I’ll never forget my eleventh birthday. I didn’t get into football until I was a little older than most kids, who usually find their love for the sport at a younger age. My mother sat me down and I unwrapped a yellow Arsenal 2007 away kit (pictured), with my favourite player on the back: Cesc Fabregas.
Why was he my favourite? Quite simply, he wasn’t the biggest player on the pitch and he wasn’t the most athletic, but he was simple in the most complimentary of ways. That’s all I knew at the age of 11, an age where kids dream and think, “I want to be him.”
Fabregas was, and still is, a beautiful footballer. He had a gift that is yet to be fully inherited by English players. Like no one I’d ever seen, he had the ability to dictate the tempo of a match. He didn’t do this by running the fastest and putting in crunching tackles. He delivered world-class performances that didn’t require having all those glorified attributes.
Fabregas had this ability to collect the ball in any area of the pitch, no matter how many players were around him, find a player in any position and do all this without ever looking down at the ball. It was instinctive and natural – it flowed seamlessly. Fabregas would go on to become, under Arsene Wenger, Jose Mourinho and Antonio Conte, the nucleus of the team, the epicentre, the heart from which everything else stemmed.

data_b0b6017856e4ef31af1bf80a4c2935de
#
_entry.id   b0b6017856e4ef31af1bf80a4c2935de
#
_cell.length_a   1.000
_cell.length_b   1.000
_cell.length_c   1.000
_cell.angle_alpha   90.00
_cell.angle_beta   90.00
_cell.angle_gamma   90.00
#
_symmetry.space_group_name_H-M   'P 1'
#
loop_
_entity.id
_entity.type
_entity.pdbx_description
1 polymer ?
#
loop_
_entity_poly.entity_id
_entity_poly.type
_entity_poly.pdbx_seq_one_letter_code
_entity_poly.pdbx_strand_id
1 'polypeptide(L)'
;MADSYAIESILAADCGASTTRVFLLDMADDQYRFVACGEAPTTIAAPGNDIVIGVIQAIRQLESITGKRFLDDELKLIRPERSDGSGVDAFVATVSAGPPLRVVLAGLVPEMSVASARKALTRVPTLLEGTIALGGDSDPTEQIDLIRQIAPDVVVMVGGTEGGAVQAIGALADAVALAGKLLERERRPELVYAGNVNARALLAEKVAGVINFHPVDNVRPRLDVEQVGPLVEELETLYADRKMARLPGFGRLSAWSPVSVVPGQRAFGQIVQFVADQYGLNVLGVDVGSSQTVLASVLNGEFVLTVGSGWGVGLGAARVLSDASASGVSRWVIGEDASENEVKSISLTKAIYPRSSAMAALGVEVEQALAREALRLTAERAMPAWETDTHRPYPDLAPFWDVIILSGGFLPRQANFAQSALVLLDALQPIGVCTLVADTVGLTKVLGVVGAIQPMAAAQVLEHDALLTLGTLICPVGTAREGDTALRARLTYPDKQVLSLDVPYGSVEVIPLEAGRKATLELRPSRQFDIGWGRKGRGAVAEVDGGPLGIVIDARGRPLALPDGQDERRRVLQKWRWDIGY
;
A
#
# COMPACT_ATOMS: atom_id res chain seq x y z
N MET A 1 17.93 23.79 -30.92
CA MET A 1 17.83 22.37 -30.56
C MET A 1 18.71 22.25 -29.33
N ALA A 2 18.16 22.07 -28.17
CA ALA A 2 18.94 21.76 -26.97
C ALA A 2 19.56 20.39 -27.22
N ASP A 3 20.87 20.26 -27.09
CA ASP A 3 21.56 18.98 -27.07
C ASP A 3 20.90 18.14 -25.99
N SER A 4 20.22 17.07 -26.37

What always inspired me the most about Fabregas was how much I related to him. He was never the fastest, nor the strongest and he didn’t particularly enjoy a tackle. However he was elegant, classy, neat on the ball and he used his talent so well that he didn’t need the rest to succeed. He made do without.
Now I would never say I was elegant or classy, but the point is I aspired to be. Because in an era where young English footballers had to be strong, big and powerful, Fabregas proved you didn’t have to be.
He is the type of footballer that young kids want to grow up to be like now, and with that we are seeing a natural shift in the culture of the English game. Suddenly, we aspire to play quick passes, retain possession and breakdown the opposition. Following Fabregas, David Silva, Juan Mata and Christian Eriksen arrived, only proving the point that a midfielder didn’t have to be the ever-running, crunch-tackling machines they once were.
Five hundred words isn’t enough to herald this great player, who merited every one of his titles he won. Despite also playing for Chelsea, I will always be grateful to Fabregas for showing me that there was another way to succeed on the pitch, and inspiring not just me, but a new footballing culture in England, that is starting to alter the nations’ natural approach to the game like never before.
Thanks for the memories, Cesc!